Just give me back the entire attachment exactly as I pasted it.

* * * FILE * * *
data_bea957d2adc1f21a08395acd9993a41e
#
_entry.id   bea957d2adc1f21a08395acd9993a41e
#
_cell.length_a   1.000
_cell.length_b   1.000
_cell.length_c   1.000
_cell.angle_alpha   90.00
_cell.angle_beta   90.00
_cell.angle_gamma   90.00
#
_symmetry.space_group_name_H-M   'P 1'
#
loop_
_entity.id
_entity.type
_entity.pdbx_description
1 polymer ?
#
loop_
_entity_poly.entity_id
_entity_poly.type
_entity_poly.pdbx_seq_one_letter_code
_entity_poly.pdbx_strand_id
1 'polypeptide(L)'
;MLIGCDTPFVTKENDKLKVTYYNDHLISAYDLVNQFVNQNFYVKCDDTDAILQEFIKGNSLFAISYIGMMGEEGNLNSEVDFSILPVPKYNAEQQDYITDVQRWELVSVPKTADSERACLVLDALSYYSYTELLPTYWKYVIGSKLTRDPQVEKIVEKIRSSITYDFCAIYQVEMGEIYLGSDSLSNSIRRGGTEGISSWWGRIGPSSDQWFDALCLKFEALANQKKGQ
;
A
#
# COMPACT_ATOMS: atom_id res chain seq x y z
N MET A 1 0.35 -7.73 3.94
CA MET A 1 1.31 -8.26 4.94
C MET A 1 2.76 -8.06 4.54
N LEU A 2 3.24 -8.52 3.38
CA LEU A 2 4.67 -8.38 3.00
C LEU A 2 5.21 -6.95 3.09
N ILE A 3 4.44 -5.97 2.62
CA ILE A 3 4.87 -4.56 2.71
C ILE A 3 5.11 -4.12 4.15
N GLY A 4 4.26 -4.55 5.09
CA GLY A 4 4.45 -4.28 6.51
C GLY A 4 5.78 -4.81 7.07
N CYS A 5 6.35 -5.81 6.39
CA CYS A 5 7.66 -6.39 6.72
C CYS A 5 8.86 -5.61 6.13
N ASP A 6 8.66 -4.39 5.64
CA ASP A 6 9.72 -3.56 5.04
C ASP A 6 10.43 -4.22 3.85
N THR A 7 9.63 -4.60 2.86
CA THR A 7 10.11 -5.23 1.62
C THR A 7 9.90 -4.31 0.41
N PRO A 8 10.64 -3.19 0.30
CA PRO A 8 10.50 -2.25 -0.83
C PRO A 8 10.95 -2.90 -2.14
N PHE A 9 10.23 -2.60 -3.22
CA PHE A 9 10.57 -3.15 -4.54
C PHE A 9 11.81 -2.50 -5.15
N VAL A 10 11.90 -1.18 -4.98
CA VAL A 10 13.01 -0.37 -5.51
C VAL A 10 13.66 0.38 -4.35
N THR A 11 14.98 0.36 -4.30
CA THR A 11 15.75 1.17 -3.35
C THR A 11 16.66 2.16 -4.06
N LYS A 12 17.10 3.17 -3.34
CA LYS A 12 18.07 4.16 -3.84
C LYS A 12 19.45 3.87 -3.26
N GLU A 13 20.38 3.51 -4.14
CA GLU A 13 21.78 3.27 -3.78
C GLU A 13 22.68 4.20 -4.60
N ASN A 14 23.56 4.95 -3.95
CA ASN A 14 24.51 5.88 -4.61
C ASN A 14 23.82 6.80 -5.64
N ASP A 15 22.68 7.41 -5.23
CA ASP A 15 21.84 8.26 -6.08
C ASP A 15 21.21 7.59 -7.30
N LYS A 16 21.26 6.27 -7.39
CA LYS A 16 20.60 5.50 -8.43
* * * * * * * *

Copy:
data_bea957d2adc1f21a08395acd9993a41e
#
_entry.id   bea957d2adc1f21a08395acd9993a41e
#
_cell.length_a   1.000
_cell.length_b   1.000
_cell.length_c   1.000
_cell.angle_alpha   90.00
_cell.angle_beta   90.00
_cell.angle_gamma   90.00
#
_symmetry.space_group_name_H-M   'P 1'
#
loop_
_entity.id
_entity.type
_entity.pdbx_description
1 polymer ?
#
loop_
_entity_poly.entity_id
_entity_poly.type
_entity_poly.pdbx_seq_one_letter_code
_entity_poly.pdbx_strand_id
1 'polypeptide(L)'
;MLIGCDTPFVTKENDKLKVTYYNDHLISAYDLVNQFVNQNFYVKCDDTDAILQEFIKGNSLFAISYIGMMGEEGNLNSEVDFSILPVPKYNAEQQDYITDVQRWELVSVPKTADSERACLVLDALSYYSYTELLPTYWKYVIGSKLTRDPQVEKIVEKIRSSITYDFCAIYQVEMGEIYLGSDSLSNSIRRGGTEGISSWWGRIGPSSDQWFDALCLKFEALANQKKGQ
;
A
#
# COMPACT_ATOMS: atom_id res chain seq x y z
N MET A 1 0.35 -7.73 3.94
CA MET A 1 1.31 -8.26 4.94
C MET A 1 2.76 -8.06 4.54
N LEU A 2 3.24 -8.52 3.38
CA LEU A 2 4.67 -8.38 3.00
C LEU A 2 5.21 -6.95 3.09
N ILE A 3 4.44 -5.97 2.62
CA ILE A 3 4.87 -4.56 2.71
C ILE A 3 5.11 -4.12 4.15
N GLY A 4 4.26 -4.55 5.09
CA GLY A 4 4.45 -4.28 6.51
C GLY A 4 5.78 -4.81 7.07
N CYS A 5 6.35 -5.81 6.39
CA CYS A 5 7.66 -6.39 6.72
C CYS A 5 8.86 -5.61 6.13
N ASP A 6 8.66 -4.39 5.64
CA ASP A 6 9.72 -3.56 5.04
C ASP A 6 10.43 -4.22 3.85
N THR A 7 9.63 -4.60 2.86
CA THR A 7 10.11 -5.23 1.62
C THR A 7 9.90 -4.31 0.41
N PRO A 8 10.64 -3.19 0.30
CA PRO A 8 10.50 -2.25 -0.83
C PRO A 8 10.95 -2.90 -2.14
N PHE A 9 10.23 -2.60 -3.22
CA PHE A 9 10.57 -3.15 -4.54
C PHE A 9 11.81 -2.50 -5.15
N VAL A 10 11.90 -1.18 -4.98
CA VAL A 10 13.01 -0.37 -5.51
C VAL A 10 13.66 0.38 -4.35
N THR A 11 14.98 0.36 -4.30
CA THR A 11 15.75 1.17 -3.35
C THR A 11 16.66 2.16 -4.06
N LYS A 12 17.10 3.17 -3.34
CA LYS A 12 18.07 4.16 -3.84
C LYS A 12 19.45 3.87 -3.26
N GLU A 13 20.38 3.51 -4.14
CA GLU A 13 21.78 3.27 -3.78
C GLU A 13 22.68 4.20 -4.60
N ASN A 14 23.56 4.95 -3.95
CA ASN A 14 24.51 5.88 -4.61
C ASN A 14 23.82 6.80 -5.64
N ASP A 15 22.68 7.41 -5.23
CA ASP A 15 21.84 8.26 -6.08
C ASP A 15 21.21 7.59 -7.30
N LYS A 16 21.26 6.27 -7.39
CA LYS A 16 20.60 5.50 -8.43